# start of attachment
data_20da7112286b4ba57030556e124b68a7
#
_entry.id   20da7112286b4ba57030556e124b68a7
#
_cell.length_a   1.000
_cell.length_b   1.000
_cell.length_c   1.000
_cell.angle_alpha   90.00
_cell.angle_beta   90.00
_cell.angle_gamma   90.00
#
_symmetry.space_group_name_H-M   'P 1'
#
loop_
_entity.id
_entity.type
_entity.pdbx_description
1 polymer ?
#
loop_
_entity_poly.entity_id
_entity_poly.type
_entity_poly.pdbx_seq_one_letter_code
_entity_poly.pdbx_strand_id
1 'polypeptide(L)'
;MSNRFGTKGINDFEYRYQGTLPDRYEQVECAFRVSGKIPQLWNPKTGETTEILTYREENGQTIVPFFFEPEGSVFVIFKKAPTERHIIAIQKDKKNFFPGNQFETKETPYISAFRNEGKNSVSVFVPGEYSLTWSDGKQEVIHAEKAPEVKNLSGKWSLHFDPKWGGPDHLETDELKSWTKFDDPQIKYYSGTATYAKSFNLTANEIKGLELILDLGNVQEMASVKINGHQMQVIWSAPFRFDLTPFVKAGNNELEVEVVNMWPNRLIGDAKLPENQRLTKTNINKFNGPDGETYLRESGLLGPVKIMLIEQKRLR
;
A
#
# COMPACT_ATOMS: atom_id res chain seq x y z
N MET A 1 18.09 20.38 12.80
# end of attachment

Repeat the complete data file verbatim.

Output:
data_20da7112286b4ba57030556e124b68a7
#
_entry.id   20da7112286b4ba57030556e124b68a7
#
_cell.length_a   1.000
_cell.length_b   1.000
_cell.length_c   1.000
_cell.angle_alpha   90.00
_cell.angle_beta   90.00
_cell.angle_gamma   90.00
#
_symmetry.space_group_name_H-M   'P 1'
#
loop_
_entity.id
_entity.type
_entity.pdbx_description
1 polymer ?
#
loop_
_entity_poly.entity_id
_entity_poly.type
_entity_poly.pdbx_seq_one_letter_code
_entity_poly.pdbx_strand_id
1 'polypeptide(L)'
;MSNRFGTKGINDFEYRYQGTLPDRYEQVECAFRVSGKIPQLWNPKTGETTEILTYREENGQTIVPFFFEPEGSVFVIFKKAPTERHIIAIQKDKKNFFPGNQFETKETPYISAFRNEGKNSVSVFVPGEYSLTWSDGKQEVIHAEKAPEVKNLSGKWSLHFDPKWGGPDHLETDELKSWTKFDDPQIKYYSGTATYAKSFNLTANEIKGLELILDLGNVQEMASVKINGHQMQVIWSAPFRFDLTPFVKAGNNELEVEVVNMWPNRLIGDAKLPENQRLTKTNINKFNGPDGETYLRESGLLGPVKIMLIEQKRLR
;
A
#
# COMPACT_ATOMS: atom_id res chain seq x y z
N MET A 1 18.09 20.38 12.80